In other embodiments, the influence of the dielectric layer 217 on the stress induced in the channel region 204 of the second transistor element 200 p may be avoided by removing the exposed portion of the layer 217 by a plasma etch process, wherein, advantageously, the liner 216 c is not removed (see
Again referring to
As a result, the present invention provides a technique that enables the formation of stress-inducing dielectric layers that are in direct contact with transistor structures, or that are located in close proximity above the transistor structures, wherein conventional and well-approved processes such as wet chemical etch processes, plasma etch processes, ion implantation or plasma treatment processes may be employed to provide different types of stress-inducing layers at different locations. Hence, the stress-determining parameters are well controllable and allow efficient stress engineering. In particular, the stress induced in respective channel regions of transistor elements may be substantially controlled by the dielectric layer, which may also act as a contact etch stop layer, thereby also significantly facilitating the stress engineering, since the stress is substantially determined by a single, well-controllable component rather than by two or more components, such as sidewall spacers in combination with contact etch stop layers. It should be appreciated that the illustrative embodiments described with reference to the drawings may be combined or certain process steps may be replaced by process steps of other embodiments in any appropriate fashion.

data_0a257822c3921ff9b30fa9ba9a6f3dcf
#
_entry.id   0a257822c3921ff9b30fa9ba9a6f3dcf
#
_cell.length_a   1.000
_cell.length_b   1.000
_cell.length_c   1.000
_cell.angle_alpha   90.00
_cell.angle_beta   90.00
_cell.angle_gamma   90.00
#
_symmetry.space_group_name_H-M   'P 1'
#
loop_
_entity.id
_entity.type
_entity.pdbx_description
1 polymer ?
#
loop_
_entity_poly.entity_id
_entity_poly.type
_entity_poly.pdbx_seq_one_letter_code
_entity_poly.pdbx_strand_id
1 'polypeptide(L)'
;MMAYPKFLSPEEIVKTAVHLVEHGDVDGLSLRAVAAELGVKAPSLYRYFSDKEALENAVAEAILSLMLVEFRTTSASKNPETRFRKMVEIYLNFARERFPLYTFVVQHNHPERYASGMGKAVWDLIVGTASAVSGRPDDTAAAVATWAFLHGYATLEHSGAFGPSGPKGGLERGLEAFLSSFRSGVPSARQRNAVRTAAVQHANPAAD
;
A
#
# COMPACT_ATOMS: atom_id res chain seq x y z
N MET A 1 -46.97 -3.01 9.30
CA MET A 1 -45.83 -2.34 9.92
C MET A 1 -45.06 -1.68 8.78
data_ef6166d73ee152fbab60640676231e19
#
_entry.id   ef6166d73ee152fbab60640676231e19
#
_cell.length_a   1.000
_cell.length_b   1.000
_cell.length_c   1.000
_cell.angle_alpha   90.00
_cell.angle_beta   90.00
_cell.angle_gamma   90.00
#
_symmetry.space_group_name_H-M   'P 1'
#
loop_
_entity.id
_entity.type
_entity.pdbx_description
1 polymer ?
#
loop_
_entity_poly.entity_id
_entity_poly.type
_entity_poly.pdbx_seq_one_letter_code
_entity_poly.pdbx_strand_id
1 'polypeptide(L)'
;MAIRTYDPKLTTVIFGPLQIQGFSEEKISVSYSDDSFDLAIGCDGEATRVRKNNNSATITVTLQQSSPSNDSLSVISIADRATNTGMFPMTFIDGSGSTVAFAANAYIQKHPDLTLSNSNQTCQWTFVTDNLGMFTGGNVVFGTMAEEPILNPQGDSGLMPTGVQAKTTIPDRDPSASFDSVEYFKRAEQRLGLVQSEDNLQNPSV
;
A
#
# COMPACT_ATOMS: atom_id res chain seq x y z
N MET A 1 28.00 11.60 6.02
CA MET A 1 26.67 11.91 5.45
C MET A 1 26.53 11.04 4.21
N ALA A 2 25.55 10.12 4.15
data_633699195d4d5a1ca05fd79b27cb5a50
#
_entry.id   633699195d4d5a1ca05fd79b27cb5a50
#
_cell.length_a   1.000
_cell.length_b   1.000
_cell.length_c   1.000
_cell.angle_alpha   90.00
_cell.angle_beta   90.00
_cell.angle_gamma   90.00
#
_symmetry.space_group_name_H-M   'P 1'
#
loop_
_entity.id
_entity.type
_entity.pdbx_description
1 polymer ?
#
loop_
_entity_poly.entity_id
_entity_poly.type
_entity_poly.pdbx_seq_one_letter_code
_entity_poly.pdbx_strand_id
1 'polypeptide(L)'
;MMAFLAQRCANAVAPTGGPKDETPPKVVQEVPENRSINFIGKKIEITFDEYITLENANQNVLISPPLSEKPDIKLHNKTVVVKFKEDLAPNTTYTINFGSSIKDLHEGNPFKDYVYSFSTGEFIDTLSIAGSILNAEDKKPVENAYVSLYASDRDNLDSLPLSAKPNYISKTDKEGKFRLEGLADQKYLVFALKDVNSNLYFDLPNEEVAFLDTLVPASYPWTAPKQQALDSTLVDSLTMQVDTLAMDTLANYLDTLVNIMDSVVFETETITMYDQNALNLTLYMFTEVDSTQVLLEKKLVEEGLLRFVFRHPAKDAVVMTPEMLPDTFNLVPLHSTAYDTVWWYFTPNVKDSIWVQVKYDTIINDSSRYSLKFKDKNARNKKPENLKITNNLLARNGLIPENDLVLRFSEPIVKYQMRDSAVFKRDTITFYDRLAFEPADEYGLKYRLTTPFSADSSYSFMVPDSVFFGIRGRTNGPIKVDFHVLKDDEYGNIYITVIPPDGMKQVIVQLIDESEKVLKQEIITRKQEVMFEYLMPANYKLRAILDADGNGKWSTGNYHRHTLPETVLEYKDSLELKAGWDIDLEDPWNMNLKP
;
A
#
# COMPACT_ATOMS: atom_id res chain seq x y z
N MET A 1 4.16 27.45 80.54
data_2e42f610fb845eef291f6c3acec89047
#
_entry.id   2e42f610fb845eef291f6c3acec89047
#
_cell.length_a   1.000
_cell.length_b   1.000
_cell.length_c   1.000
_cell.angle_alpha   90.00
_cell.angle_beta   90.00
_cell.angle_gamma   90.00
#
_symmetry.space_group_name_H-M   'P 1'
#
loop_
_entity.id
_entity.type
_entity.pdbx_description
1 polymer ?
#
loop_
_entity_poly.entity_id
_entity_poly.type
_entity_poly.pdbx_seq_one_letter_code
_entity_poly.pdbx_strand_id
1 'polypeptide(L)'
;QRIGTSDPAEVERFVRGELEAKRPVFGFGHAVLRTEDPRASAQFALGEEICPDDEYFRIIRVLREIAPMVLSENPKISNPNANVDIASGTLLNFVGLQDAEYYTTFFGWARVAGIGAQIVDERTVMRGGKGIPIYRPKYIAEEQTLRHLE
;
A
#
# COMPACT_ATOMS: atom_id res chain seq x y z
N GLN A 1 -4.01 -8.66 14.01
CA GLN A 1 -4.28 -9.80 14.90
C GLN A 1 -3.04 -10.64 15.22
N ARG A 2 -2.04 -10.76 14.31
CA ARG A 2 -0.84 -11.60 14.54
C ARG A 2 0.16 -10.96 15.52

The particular embodiments disclosed above are illustrative only, as the invention may be modified and practiced in different but equivalent manners apparent to those skilled in the art having the benefit of the teachings herein. For example, the process steps set forth above may be performed in a different order. Furthermore, no limitations are intended to the details of construction or design herein shown, other than as described in the claims below. It is therefore evident that the particular embodiments disclosed above may be altered or modified and all such variations are considered within the scope and spirit of the invention. Accordingly, the protection sought herein is as set forth in the claims below.
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|U.S. Classification||438/783, 438/761, 438/199, 438/211|
|International Classification||H01L21/8234, H01L21/31, H01L21/469, H01L21/8238, H01L27/092, H01L29/772, H01L21/84|
|Cooperative Classification||H01L21/84, H01L29/7843, H01L21/76832, H01L29/7842, H01L21/76829, H01L21/823412, H01L21/823807|
|European Classification||H01L29/78R, H01L29/78R2, H01L21/8238C, H01L21/8234C, H01L21/84, H01L21/768B10M, H01L21/768B10|
|Feb 15, 2005||AS||Assignment|
Owner name: ADVANCED MICRO DEVICES, INC., TEXAS
Free format text: ASSIGNMENT OF ASSIGNORS INTEREST;ASSIGNORS:FROHBERG, KAI;SCHALLER, MATTHIAS;AMINPUR, MASSUD;REEL/FRAME:016288/0865
Effective date: 20040709
|Sep 27, 2012||FPAY||Fee payment|
Year of fee payment: 4